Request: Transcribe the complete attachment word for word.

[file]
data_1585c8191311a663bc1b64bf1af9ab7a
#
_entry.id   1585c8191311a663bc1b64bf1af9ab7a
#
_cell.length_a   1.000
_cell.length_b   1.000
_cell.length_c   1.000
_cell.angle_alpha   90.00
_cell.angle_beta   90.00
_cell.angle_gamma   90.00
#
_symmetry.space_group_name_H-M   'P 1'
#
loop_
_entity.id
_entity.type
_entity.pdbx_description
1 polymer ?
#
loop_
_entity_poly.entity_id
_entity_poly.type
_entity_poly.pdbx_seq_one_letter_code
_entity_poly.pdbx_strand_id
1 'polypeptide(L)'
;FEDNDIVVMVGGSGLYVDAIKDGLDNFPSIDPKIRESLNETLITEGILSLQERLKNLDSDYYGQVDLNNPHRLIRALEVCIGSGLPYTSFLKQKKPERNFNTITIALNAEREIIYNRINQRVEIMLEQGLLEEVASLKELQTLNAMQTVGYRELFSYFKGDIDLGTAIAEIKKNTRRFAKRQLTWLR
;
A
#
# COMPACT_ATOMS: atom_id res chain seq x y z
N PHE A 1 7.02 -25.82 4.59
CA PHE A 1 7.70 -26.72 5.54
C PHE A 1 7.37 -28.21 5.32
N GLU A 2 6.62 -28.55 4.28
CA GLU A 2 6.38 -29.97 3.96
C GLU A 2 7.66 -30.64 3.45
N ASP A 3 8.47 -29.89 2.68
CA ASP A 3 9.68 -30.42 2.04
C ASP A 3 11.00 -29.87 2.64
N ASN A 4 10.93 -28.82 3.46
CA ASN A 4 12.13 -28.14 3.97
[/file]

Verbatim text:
data_1585c8191311a663bc1b64bf1af9ab7a
#
_entry.id   1585c8191311a663bc1b64bf1af9ab7a
#
_cell.length_a   1.000
_cell.length_b   1.000
_cell.length_c   1.000
_cell.angle_alpha   90.00
_cell.angle_beta   90.00
_cell.angle_gamma   90.00
#
_symmetry.space_group_name_H-M   'P 1'
#
loop_
_entity.id
_entity.type
_entity.pdbx_description
1 polymer ?
#
loop_
_entity_poly.entity_id
_entity_poly.type
_entity_poly.pdbx_seq_one_letter_code
_entity_poly.pdbx_strand_id
1 'polypeptide(L)'
;FEDNDIVVMVGGSGLYVDAIKDGLDNFPSIDPKIRESLNETLITEGILSLQERLKNLDSDYYGQVDLNNPHRLIRALEVCIGSGLPYTSFLKQKKPERNFNTITIALNAEREIIYNRINQRVEIMLEQGLLEEVASLKELQTLNAMQTVGYRELFSYFKGDIDLGTAIAEIKKNTRRFAKRQLTWLR
;
A
#
# COMPACT_ATOMS: atom_id res chain seq x y z
N PHE A 1 7.02 -25.82 4.59
CA PHE A 1 7.70 -26.72 5.54
C PHE A 1 7.37 -28.21 5.32
N GLU A 2 6.62 -28.55 4.28
CA GLU A 2 6.38 -29.97 3.96
C GLU A 2 7.66 -30.64 3.45
N ASP A 3 8.47 -29.89 2.68
CA ASP A 3 9.68 -30.42 2.04
C ASP A 3 11.00 -29.87 2.64
N ASN A 4 10.93 -28.82 3.46
CA ASN A 4 12.13 -28.14 3.97